Conductivity in polypyrrole (PPy) specifically is due to p-type (bipolaron) conduction, the inter-chain moving of electrons and the motion of anions or cations within the material [22]. PPy can possess a conductivity of up to 7.5 × 103 S cm-1 [19]. The exact value depends on the charge transfer to adjacent molecules, the polaron, the chain and the conjugation length, and may be controlled by using different types and quantities of dopants [23]. The primary factor that limits the conductivity of PPy is the ‘‘disorder’’ (i.e., the defect sites) in the PPy backbone [22]. More of these defects can form as a result of redox switching or exposure to oxygen or water, resulting in the slow deterioration of conductivity [24]. Emaraldine base polyaniline (PANI) has low conductivity in the range of 10 × 10 S cm-1, while its salt, created by modifying the base’s oxidative state, is conductive with 30 S cm-1 [25]. The growth of conductivity between the base and salt forms may be explained by the polymer’s molecular structure [26]. In its primary level the polymer chains are coiled, while in its salt form the additional positive charges in the polymer repel each other extending the chains (Figure 1) [26]. In its extended coil form electrons are convenient to delocalize, this resulting in an increasing of conductivity [26].

medicinal-chemistry-Polyaniline-PANI

Figure 1: Polyaniline PANI.

Biocompatibility aspects on conducting polymers

During fabricating materials that will become integrated with biological systems, it is of great importance to validate the materials’ biocompatibility. The suitability of the materials differs vastly, depending on the synthesis route of the bioorganic materials as well as on the overall nature of the conjugated polymers, i.e., its chemical composition, surface charges, or acidity. As a consequence of the chosen material and route of synthesis, the polymer film may contain residuals such as monomers, detergents, solvents, or excessive doping ions. If these components seep out from the film during the course of an experiment, which often takes several days, they can be toxic for cells. Another parameter that affects the interaction between a cell and the surface is the surface topography, which can range from a few nanometers to the micrometer level [27].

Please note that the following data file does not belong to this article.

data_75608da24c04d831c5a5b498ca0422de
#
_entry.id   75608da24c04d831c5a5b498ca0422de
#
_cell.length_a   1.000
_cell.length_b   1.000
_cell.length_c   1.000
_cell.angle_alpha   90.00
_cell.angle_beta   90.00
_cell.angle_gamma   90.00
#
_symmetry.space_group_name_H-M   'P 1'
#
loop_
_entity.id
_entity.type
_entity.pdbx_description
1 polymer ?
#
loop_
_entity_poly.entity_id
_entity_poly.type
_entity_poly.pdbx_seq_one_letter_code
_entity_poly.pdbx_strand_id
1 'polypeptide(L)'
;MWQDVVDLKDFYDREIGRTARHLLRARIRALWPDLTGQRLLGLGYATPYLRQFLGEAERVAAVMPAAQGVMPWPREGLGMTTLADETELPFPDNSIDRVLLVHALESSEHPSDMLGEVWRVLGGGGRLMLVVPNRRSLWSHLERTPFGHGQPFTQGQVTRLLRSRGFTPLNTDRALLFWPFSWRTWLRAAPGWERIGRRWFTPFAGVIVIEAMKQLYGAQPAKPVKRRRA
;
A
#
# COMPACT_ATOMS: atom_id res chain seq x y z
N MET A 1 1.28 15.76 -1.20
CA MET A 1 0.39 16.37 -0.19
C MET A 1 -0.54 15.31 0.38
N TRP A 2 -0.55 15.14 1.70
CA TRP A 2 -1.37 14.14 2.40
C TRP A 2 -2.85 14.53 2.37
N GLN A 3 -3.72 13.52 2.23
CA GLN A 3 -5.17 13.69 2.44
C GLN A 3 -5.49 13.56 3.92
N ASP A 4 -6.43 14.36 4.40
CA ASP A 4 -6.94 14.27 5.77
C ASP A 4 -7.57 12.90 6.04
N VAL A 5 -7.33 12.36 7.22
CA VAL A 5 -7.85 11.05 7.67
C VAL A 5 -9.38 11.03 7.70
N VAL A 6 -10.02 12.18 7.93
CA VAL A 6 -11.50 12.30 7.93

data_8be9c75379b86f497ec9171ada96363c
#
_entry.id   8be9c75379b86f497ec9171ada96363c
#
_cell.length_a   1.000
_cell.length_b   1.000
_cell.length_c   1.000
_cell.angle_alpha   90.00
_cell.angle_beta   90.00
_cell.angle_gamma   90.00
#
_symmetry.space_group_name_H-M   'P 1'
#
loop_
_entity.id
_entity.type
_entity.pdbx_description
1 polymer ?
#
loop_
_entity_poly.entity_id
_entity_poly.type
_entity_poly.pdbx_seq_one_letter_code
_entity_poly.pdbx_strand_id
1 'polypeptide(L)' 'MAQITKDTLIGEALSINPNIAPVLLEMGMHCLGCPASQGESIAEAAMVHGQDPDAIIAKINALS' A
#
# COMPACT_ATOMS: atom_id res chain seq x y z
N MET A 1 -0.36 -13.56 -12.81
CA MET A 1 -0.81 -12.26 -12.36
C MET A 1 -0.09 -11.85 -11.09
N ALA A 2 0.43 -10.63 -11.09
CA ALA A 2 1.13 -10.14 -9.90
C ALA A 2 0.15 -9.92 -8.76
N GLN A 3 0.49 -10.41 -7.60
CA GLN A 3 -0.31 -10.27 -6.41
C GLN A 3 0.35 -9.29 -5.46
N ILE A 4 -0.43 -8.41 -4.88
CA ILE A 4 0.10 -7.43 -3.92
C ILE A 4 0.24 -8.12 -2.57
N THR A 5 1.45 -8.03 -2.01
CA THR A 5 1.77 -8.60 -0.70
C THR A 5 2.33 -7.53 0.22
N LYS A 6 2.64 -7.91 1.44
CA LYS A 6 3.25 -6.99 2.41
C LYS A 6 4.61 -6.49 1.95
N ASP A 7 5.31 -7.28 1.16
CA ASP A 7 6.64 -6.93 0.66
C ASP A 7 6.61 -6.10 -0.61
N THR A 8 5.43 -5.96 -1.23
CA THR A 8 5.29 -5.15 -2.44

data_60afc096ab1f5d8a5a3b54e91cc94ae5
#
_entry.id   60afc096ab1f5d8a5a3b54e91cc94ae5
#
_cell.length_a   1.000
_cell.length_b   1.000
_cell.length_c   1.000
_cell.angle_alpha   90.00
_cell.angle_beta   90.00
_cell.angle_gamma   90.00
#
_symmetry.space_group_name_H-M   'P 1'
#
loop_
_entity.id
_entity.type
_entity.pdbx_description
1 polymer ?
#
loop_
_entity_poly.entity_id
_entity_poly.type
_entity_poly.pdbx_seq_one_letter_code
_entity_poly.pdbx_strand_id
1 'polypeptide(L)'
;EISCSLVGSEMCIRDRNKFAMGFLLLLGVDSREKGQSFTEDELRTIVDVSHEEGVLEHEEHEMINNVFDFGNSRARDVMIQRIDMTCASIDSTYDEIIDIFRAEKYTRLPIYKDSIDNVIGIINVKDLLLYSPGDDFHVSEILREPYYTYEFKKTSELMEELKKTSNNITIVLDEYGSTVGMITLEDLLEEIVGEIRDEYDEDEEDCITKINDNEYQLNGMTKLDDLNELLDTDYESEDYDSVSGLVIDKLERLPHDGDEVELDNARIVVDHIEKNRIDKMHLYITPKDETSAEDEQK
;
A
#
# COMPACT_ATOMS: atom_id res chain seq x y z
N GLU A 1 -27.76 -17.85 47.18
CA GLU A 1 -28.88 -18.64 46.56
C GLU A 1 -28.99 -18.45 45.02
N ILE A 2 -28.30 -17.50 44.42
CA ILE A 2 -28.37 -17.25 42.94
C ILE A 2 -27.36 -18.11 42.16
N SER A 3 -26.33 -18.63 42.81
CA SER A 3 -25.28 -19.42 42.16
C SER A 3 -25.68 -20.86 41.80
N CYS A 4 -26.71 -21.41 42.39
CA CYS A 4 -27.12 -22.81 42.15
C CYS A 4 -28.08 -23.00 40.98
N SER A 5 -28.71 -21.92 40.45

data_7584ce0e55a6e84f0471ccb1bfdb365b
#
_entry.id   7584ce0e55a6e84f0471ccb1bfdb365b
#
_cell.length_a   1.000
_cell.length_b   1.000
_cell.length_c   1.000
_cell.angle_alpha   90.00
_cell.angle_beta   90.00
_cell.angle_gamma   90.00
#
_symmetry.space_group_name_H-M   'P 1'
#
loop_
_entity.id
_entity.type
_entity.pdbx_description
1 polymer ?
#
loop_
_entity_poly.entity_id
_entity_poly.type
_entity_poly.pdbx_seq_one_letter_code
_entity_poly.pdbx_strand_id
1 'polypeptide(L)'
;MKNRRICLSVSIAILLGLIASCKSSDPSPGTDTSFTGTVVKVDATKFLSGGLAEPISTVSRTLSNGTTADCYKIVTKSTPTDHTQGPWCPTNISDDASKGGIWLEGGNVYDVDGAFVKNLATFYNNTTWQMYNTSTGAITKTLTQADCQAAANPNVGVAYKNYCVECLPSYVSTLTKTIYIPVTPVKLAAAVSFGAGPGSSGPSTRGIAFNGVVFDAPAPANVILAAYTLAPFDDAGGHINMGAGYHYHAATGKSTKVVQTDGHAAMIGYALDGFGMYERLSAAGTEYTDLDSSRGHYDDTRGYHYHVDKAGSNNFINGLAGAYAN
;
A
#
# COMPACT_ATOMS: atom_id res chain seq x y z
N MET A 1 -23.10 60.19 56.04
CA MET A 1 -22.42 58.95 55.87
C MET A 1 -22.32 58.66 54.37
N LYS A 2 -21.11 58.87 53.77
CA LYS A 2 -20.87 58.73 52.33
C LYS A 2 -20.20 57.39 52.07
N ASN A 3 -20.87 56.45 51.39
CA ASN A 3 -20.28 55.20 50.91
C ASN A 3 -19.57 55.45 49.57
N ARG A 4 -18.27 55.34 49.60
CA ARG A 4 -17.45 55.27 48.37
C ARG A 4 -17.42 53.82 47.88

The crucial property of polymers is that they can be tailored mechanically, chemically and biochemically to suit a specific application. Biomolecules can be attached to the polymer chains or mixed in during synthesis to form biomolecule/polymer composites. Mechanical parameters may be engineered to anything from stiff and hard films to polymer gels, either biodegradable or aimed to be long term stable. It is feasible to generate polymer electrodes with mechanical properties similar to those of actual cells and it is hypothesized that such soft electrode coatings would behave as mechanical buffering between stiff probes and soft tissue [28]. Moreover, an electrode coating permitting close integration between tissue and implant can lower the strain resulting from micromotion [29]. Additionally, architecture of the polymer surface can be altered. It has also been suggested that similarities between the chemical structure of PPy and naturally occurring hemoproteins and pigments like melanin give promise for future biocompatibility of conjugated polymers.

CPs give the opportunity to create electrode materials mechanically and chemically more similar to neural tissue than metals or silicon, which indicates that they might also stand better chance to stably interface with neurons. Biological tests in vitro and in vivo are crucial parts of biomaterial development. It has been presented by many that essential cell types can be cultured on top of poly(ethylenedioxythiophene) (PEDOT) and PPy films.